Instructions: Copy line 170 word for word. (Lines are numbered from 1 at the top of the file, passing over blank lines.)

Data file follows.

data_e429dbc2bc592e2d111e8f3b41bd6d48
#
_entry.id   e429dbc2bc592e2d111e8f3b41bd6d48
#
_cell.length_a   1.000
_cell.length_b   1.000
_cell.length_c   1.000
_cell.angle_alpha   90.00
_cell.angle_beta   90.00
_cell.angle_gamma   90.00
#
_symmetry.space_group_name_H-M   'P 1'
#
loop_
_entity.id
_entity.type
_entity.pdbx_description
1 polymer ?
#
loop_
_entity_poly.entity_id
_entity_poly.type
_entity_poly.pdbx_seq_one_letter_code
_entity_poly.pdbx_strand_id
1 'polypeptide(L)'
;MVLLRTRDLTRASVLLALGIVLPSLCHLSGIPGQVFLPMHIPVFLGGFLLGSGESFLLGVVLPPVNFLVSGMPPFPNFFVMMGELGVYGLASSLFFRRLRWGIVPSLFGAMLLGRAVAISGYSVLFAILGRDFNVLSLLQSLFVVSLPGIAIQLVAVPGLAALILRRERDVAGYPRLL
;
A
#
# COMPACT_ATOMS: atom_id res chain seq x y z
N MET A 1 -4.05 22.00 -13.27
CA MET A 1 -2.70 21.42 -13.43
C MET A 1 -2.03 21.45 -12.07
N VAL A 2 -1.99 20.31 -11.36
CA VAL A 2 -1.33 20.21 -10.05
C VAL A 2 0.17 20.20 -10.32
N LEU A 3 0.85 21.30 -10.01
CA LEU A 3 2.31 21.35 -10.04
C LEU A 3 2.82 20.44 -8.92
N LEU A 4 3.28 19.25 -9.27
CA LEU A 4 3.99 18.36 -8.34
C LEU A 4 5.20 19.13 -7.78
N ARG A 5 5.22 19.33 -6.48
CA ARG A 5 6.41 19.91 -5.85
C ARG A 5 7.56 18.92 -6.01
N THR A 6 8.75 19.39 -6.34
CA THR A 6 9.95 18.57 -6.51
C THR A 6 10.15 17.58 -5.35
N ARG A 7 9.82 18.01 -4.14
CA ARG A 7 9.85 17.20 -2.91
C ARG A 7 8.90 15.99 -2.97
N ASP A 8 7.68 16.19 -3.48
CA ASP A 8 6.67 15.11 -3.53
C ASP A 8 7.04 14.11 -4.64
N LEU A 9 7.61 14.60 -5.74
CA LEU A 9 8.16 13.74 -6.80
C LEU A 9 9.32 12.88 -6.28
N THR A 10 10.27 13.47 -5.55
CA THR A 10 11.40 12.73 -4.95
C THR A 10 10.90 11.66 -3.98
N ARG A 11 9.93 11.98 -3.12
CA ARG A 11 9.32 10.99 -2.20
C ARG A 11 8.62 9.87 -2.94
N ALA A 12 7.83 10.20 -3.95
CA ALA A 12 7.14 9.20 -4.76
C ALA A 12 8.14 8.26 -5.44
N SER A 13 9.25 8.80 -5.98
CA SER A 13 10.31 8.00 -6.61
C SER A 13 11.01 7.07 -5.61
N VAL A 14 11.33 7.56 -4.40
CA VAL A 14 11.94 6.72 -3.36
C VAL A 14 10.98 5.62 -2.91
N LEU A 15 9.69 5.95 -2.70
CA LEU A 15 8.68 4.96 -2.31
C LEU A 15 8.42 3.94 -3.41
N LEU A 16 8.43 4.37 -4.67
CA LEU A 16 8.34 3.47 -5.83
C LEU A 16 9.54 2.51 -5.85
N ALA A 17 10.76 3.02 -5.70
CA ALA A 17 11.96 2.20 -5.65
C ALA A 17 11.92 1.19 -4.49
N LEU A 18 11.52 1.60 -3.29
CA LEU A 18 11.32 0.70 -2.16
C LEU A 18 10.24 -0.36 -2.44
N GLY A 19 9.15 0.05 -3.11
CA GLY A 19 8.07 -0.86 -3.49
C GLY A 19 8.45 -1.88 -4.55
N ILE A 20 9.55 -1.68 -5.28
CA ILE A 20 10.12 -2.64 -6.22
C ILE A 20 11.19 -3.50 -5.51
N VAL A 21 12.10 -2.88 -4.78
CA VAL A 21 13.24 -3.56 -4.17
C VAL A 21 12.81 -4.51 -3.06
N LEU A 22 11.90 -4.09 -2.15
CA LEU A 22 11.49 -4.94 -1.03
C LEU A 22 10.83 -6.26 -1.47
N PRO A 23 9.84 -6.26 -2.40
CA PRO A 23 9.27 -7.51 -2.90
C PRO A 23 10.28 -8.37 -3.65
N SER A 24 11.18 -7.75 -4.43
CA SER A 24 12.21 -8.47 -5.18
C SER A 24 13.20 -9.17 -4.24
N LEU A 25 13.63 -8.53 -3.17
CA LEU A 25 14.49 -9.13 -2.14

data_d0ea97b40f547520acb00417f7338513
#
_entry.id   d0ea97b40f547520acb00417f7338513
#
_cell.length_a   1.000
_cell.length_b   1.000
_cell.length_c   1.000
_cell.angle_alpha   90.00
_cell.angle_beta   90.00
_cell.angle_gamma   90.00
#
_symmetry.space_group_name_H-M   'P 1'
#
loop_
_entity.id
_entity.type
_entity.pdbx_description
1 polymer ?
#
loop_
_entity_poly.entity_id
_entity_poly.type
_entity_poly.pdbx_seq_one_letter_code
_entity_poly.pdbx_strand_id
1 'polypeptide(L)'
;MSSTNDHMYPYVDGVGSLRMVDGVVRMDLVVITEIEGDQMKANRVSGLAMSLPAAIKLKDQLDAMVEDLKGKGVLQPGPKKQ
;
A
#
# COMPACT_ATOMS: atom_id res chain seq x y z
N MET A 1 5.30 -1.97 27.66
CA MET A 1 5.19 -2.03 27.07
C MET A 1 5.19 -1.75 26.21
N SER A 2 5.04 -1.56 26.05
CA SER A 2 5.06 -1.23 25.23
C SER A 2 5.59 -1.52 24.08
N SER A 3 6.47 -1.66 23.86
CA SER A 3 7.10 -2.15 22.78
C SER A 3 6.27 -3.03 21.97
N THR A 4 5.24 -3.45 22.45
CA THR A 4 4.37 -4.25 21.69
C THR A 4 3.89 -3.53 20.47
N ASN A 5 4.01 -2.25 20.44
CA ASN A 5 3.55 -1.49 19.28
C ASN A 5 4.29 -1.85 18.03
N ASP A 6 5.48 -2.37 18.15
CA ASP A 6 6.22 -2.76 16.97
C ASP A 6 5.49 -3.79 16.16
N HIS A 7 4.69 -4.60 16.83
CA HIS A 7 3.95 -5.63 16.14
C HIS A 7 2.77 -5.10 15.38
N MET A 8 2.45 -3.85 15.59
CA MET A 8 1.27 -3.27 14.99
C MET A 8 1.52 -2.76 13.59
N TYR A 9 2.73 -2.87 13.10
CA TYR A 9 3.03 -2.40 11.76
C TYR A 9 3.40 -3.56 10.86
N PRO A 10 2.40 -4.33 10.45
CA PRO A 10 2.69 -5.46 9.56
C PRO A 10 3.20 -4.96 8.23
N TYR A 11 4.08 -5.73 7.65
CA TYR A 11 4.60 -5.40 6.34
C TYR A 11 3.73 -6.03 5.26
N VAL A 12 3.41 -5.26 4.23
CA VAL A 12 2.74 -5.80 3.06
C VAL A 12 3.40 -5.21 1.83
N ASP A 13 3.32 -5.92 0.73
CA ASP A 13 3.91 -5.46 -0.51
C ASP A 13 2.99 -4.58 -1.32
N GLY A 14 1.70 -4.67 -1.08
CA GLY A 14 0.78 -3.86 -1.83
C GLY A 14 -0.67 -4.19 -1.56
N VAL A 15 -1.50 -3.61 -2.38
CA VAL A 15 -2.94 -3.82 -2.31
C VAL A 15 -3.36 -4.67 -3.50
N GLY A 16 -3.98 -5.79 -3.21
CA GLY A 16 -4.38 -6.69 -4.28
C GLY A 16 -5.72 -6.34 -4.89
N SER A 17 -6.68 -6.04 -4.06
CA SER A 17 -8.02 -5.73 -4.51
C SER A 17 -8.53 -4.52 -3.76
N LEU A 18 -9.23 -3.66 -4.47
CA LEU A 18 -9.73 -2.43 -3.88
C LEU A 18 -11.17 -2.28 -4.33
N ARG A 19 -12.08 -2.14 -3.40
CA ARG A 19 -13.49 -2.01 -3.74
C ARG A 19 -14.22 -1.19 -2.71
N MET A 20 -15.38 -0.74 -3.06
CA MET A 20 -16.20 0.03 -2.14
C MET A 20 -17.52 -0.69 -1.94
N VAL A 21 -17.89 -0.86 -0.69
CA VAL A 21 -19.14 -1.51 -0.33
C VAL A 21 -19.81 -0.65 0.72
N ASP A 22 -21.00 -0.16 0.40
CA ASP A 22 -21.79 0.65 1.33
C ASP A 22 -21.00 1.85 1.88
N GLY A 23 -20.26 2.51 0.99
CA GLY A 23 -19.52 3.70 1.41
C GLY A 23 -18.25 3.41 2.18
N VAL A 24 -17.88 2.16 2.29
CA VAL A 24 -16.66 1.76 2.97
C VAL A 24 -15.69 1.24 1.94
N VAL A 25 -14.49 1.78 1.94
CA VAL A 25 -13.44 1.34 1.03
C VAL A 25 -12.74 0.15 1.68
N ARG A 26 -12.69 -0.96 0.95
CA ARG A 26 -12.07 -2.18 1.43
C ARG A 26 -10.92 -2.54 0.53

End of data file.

C VAL A 12 3.40 -5.21 1.83